Iran has slowed development of its nuclear stockpile in an attempt to aid negotiations with six world powers next week, a UN watchdog report has indicated.
The International Atomic Energy Agency (IAEA) has confirmed that in the last three months Iran has fitted no new major parts in its heavy water reactor in Arak.
Construction of the reactor remains one of the crucial bargaining points in the multilateral talks in Geneva.
But the nuclear watchdog said that Iran had continued to enrich uranium - which has the potential to be used to construct a nuclear device - in a breach of UN resolutions although the rapid expansion of the nuclear programme had come to a near standstill since August.
That followed the induction of moderate president Hassan Rouhani.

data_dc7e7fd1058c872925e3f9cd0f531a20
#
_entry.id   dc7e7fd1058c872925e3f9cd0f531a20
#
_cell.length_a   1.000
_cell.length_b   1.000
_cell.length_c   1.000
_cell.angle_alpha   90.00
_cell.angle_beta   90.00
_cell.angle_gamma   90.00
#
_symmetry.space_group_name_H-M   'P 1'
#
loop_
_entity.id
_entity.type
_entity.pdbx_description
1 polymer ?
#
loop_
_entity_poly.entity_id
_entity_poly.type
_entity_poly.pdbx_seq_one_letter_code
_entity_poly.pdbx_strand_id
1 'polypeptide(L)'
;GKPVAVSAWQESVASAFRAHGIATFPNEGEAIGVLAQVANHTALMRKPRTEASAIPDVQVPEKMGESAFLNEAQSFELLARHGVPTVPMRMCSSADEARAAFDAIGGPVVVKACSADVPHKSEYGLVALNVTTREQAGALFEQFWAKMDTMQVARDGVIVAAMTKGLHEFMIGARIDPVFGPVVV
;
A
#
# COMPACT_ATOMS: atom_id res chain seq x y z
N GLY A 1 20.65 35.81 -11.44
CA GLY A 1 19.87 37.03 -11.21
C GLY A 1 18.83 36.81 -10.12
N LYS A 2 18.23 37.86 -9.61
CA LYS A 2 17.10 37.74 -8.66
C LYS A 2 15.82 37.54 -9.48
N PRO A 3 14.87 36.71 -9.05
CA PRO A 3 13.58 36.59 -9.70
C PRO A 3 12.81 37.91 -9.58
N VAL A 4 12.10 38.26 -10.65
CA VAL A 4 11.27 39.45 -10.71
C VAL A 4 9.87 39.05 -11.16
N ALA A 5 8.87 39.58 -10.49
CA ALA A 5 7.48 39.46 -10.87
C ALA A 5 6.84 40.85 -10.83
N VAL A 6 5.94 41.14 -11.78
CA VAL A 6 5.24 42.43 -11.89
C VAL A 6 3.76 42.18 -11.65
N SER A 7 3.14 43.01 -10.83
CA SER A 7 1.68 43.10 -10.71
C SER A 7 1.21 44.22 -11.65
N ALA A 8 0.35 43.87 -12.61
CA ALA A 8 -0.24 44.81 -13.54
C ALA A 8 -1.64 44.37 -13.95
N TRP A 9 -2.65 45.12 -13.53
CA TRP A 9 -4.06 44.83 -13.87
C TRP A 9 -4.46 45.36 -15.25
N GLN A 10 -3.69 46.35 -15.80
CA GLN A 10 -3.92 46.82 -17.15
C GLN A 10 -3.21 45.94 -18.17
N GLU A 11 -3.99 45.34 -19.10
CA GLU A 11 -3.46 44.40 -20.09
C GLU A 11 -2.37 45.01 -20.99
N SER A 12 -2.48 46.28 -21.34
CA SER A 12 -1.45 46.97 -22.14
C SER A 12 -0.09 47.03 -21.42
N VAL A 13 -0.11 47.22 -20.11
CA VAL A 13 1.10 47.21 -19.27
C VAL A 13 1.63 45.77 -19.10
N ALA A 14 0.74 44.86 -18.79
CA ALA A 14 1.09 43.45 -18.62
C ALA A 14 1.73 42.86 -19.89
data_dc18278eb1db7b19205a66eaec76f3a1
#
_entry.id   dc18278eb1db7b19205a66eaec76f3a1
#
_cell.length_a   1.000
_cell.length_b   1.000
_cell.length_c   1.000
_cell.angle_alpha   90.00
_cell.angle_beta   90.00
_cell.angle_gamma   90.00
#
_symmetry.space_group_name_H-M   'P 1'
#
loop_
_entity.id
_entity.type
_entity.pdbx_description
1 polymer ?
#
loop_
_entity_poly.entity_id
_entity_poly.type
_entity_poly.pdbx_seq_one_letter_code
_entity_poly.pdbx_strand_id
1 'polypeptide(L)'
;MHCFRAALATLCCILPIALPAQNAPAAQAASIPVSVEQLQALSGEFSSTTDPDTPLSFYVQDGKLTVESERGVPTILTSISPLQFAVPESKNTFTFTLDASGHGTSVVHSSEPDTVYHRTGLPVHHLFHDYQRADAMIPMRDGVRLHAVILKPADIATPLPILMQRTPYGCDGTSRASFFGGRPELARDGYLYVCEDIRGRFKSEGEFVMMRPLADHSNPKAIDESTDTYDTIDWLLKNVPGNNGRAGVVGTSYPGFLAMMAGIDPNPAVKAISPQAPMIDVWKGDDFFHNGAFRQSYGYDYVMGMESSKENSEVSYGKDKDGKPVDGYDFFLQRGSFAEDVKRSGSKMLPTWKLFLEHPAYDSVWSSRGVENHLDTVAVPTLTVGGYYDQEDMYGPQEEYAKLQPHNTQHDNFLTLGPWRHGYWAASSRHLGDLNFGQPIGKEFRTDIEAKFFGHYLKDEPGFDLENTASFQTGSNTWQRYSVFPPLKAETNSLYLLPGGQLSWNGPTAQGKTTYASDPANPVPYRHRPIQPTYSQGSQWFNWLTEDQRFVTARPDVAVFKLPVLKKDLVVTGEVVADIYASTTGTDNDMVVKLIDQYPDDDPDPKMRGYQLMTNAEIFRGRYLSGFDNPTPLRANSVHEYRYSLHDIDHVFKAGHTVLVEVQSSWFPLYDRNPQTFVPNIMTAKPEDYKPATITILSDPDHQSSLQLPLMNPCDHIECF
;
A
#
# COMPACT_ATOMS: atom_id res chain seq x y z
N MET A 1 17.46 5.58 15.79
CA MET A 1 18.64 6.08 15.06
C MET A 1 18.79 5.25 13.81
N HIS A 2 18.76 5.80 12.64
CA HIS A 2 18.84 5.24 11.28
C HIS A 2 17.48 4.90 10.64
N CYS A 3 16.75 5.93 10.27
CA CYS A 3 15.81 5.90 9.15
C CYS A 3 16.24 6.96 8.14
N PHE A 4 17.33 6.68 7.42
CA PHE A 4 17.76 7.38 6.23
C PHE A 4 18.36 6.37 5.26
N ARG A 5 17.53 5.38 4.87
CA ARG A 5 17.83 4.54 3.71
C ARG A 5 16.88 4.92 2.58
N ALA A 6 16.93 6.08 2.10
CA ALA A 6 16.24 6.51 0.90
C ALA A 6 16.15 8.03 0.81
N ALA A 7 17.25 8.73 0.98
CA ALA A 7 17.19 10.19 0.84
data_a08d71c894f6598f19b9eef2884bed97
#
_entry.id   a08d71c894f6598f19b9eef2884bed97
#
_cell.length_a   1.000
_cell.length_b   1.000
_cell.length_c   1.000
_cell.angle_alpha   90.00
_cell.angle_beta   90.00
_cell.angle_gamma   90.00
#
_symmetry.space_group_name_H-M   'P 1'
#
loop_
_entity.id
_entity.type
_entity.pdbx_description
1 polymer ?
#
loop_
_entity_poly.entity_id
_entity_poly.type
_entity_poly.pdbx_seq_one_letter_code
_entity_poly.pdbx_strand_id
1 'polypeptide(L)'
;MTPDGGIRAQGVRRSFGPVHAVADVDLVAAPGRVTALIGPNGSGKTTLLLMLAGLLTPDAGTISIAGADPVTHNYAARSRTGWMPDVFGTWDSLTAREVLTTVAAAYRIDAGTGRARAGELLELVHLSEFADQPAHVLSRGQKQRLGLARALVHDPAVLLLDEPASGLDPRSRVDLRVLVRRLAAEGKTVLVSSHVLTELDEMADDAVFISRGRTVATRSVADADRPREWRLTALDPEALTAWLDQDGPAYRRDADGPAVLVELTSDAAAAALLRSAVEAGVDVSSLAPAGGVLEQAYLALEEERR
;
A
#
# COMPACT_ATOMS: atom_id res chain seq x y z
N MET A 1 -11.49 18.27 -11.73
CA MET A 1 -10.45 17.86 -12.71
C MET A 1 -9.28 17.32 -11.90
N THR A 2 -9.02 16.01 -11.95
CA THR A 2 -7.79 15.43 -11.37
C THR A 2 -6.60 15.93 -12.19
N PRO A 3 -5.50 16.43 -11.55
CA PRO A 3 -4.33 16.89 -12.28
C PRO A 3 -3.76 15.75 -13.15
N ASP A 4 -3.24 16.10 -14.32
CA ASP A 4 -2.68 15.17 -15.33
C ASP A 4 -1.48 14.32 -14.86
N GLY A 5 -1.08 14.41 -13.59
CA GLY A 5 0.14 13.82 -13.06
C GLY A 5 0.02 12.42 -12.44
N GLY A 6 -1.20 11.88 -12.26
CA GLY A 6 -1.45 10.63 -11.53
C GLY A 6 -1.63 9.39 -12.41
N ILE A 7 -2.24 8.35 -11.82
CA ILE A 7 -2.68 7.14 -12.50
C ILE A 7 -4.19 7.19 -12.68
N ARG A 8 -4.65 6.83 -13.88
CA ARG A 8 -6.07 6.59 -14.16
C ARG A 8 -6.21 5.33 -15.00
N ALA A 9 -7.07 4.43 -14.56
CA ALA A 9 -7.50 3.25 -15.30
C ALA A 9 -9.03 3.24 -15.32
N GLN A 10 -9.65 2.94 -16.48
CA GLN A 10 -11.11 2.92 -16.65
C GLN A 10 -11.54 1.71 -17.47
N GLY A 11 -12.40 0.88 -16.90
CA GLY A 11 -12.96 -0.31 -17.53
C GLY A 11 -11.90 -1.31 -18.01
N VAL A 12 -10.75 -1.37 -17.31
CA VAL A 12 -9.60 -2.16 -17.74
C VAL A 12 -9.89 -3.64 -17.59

In the three months since, the stockpile of enriched uranium has risen by 10kg to 196kg, still far below the 250kg required to build a nuclear weapon.
The six world powers are due to restart negotiations in the hope of persuading Iran to neutralise the stockpile.
One of the most intense diplomatic episodes of the past decade, the Iran nuclear stalemate was close to being eased by a stopgap deal last week in Geneva.
Foreign ministers from Iran, the US, UK, France, Germany, Russia and China came close to agreeing a deal which would have reversed parts of the nuclear programme while lifting a number of crippling sanctions on the Islamic state.
Iran claims that it is enriching uranium for energy production and not for the creation of a nuclear weapon. The refusal of the previous president, Mahmoud Ahmadinejad, to allow unobstructed IAEA inspections led to the imposition of the tough sanctions regime.
Israeli prime minister Benjamin Netanyahu remained sceptical of a breakthrough.
"There are people saying that if this deal with Iran is not reached, the Iranians will retreat from negotiations. I have news for you - they won't," he said.
"This is their dream deal. And to you I promise: Israel will not let Iran build a nuclear weapon."